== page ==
If my little girl wants to be Cinderella and wear pretty dresses, who's to stop her?
When you're growing up you think the world is your oyster and you can do whatever you want to do.
You think you can be an astronaut and jump on the next space mission to Mars or be the next Prime Minister wining and dining world ambassadors.
Sadly, the post of Pope has been filled and jailbird Chris Huhne's replacement for MP for Eastleigh has been taken.
The children were really excited this week about watching for the white smoke to see who would be the next Pope.
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One of my daughters asked the other half why he wasn't going to be Pope.
Well, she had a point. The job comes with a big house in the centre of Rome and you get to be guarded by men dressed as musketeers and ride around in a glass carriage.
When I asked her if she knew what the Pope's job was, she replied: "He's in charge of all the castles in the world."
It does explain why she calls every church we go past a "princess castle".
She told me she now wants to be Pope when she grows up but then last week she said she wanted to be Cinderella.
I think both are unlikely career options. Cinderella could be a possibility but she would have to dye her hair and try for a job at Disneyland and spend her days in the company of a giant mouse.
My older daughter wants to be an athlete like Jessica Ennis. Her ambition is to be in the Olympics.
She keeps borrowing my running watch to time herself running round the house and jumping over the sofa cushions to see how fast she is.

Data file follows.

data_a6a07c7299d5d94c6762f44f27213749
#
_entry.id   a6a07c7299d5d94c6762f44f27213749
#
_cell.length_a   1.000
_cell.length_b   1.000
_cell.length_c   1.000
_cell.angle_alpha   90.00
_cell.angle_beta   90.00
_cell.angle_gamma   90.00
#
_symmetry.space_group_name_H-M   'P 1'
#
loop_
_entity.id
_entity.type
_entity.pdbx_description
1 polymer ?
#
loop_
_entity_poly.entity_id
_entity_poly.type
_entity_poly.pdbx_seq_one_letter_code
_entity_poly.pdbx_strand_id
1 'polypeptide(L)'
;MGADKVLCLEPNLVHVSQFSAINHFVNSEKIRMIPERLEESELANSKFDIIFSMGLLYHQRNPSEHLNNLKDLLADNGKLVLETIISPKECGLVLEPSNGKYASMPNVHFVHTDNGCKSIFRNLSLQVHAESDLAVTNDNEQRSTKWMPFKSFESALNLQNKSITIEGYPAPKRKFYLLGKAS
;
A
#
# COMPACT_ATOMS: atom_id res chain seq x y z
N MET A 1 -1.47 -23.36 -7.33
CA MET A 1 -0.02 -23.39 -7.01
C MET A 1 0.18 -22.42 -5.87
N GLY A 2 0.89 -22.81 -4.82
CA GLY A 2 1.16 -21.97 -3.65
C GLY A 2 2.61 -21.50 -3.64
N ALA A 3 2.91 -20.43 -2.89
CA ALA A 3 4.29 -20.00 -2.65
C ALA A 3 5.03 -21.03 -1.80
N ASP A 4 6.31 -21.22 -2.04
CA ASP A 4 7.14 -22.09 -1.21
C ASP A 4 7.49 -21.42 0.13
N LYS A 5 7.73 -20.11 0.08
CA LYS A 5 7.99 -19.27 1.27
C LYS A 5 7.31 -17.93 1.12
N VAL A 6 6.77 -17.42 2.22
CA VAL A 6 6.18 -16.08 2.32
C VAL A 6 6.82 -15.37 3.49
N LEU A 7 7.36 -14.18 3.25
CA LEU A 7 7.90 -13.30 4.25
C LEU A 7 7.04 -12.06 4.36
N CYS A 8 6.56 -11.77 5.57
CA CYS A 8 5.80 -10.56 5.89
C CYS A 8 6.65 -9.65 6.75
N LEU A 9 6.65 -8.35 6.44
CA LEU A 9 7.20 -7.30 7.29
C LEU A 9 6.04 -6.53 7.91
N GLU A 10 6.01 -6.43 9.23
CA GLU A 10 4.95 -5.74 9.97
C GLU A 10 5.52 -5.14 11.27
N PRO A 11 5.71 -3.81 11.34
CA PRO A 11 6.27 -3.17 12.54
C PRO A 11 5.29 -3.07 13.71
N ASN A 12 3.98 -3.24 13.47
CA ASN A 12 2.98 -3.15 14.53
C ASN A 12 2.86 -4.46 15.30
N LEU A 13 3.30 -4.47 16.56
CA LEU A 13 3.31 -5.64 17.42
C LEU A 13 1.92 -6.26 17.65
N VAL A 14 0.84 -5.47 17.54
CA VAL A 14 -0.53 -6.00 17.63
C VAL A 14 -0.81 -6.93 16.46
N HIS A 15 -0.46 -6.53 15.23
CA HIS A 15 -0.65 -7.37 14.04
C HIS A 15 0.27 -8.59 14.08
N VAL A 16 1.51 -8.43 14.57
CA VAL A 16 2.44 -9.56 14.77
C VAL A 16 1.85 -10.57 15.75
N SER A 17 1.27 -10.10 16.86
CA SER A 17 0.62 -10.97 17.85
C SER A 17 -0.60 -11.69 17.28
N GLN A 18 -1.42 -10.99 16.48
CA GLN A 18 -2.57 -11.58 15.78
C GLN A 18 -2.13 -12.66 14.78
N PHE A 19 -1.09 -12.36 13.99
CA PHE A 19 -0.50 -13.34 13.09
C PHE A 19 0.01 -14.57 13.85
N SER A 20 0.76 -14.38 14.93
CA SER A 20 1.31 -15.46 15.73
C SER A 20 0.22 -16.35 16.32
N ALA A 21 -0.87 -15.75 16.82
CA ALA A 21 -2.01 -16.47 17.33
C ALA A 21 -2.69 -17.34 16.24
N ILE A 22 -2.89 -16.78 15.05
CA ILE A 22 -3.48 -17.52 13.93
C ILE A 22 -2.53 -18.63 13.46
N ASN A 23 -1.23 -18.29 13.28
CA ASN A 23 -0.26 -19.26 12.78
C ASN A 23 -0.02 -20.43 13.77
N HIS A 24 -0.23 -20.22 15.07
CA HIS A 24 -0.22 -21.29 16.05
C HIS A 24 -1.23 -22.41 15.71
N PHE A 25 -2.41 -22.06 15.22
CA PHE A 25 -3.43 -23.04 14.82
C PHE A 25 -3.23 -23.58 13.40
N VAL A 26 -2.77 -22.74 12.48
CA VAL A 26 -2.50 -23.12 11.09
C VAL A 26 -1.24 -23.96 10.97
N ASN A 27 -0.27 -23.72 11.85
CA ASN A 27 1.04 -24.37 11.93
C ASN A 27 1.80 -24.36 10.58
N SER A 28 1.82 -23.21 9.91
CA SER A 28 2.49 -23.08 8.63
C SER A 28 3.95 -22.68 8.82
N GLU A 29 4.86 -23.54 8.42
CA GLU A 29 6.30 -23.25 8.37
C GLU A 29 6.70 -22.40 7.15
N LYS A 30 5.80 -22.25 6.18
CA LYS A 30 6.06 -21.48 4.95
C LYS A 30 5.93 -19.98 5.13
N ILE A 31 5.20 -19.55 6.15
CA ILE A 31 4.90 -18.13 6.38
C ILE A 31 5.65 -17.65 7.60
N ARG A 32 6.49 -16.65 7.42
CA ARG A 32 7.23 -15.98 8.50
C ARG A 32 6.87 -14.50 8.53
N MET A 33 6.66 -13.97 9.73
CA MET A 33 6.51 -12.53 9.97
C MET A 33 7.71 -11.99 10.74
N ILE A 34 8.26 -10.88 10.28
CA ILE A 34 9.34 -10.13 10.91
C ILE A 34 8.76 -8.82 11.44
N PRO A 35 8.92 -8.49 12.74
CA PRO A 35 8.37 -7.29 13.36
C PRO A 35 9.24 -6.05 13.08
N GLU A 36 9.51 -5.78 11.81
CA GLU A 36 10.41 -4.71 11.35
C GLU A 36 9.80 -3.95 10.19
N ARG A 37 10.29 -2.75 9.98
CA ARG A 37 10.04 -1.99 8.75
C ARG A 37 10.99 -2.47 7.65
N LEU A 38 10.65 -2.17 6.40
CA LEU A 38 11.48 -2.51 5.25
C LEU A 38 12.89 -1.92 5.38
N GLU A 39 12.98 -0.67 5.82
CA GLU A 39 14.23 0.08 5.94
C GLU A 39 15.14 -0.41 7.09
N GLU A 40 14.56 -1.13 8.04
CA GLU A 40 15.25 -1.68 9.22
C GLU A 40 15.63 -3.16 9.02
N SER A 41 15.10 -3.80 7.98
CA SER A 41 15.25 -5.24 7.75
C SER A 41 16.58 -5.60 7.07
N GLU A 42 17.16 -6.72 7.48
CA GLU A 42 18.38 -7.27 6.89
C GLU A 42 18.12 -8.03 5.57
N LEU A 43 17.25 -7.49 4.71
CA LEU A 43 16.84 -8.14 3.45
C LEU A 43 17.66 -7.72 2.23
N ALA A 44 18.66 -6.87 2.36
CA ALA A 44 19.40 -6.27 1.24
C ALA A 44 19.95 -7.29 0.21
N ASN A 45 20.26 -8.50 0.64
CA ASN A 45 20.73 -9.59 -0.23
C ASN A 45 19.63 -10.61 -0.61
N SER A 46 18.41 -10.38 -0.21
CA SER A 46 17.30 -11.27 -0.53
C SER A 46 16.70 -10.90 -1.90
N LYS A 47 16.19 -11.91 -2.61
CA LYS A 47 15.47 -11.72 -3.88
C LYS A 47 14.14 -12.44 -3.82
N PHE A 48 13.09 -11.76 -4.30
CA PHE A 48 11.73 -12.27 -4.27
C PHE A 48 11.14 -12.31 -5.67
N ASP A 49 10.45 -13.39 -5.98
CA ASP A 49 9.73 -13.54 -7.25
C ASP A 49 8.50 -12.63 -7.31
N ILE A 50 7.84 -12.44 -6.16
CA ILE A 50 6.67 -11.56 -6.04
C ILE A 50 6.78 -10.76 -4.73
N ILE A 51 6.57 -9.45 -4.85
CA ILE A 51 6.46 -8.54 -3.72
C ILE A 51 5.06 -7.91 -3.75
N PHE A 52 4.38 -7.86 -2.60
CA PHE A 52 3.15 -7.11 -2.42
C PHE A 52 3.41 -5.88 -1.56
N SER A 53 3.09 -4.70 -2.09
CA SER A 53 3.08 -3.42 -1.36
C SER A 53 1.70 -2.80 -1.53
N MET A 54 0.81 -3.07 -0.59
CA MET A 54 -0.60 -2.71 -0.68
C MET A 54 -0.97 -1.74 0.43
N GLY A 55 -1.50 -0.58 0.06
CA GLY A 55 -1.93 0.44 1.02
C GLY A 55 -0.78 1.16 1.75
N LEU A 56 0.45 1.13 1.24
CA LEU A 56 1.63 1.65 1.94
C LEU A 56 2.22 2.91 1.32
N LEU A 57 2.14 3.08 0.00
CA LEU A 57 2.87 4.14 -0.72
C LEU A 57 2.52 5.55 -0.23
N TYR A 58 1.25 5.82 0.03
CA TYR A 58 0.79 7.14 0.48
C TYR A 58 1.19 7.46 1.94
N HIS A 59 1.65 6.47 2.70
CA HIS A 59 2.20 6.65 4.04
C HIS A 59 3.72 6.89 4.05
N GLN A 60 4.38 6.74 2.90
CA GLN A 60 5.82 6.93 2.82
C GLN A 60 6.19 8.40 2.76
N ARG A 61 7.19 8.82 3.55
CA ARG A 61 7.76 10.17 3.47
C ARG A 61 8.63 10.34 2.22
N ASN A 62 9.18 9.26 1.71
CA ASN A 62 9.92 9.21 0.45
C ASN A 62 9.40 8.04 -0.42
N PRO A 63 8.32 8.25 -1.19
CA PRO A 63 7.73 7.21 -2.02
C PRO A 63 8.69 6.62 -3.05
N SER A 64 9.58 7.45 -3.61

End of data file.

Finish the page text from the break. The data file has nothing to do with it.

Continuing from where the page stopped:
When they were asked at school recently what their parents did for a living, one daughter told them that mummy buys shoes and daddy helps her.
At least she picked something I'm good at, although I don't think the other half has ever lasted more than a few seconds next to me when I'm shoe shopping.
When I was little I wanted to be a journalist. It's all I've ever wanted to do and now I'm doing it, I wish I'd listened to my parents and become a lawyer or gone into a profession that pays more money.
I also wanted to run the London Marathon but I've not managed that yet.
My excuse is that I don't have a spare four hours on a weekend to be able to train for it.
One day, when my little girl is training for the Olympics, I may give it a go then.
In Cornwall, jobseeker Matt Frost, 29, is raising money for charity by getting a different job every week to find a new career.
The former retail manager has so far been a journalist, a cattle farmer and a stunt man.
Wouldn't it have been good if your school careers adviser had given you a chance like that to try out a string of dream jobs to find your favourite?
I think if you want something badly enough, you can make it happen.
If my little girl wants to grow up and be Cinderella and wear pretty dresses, who's to stop her? It'll make clothes shopping much more interesting.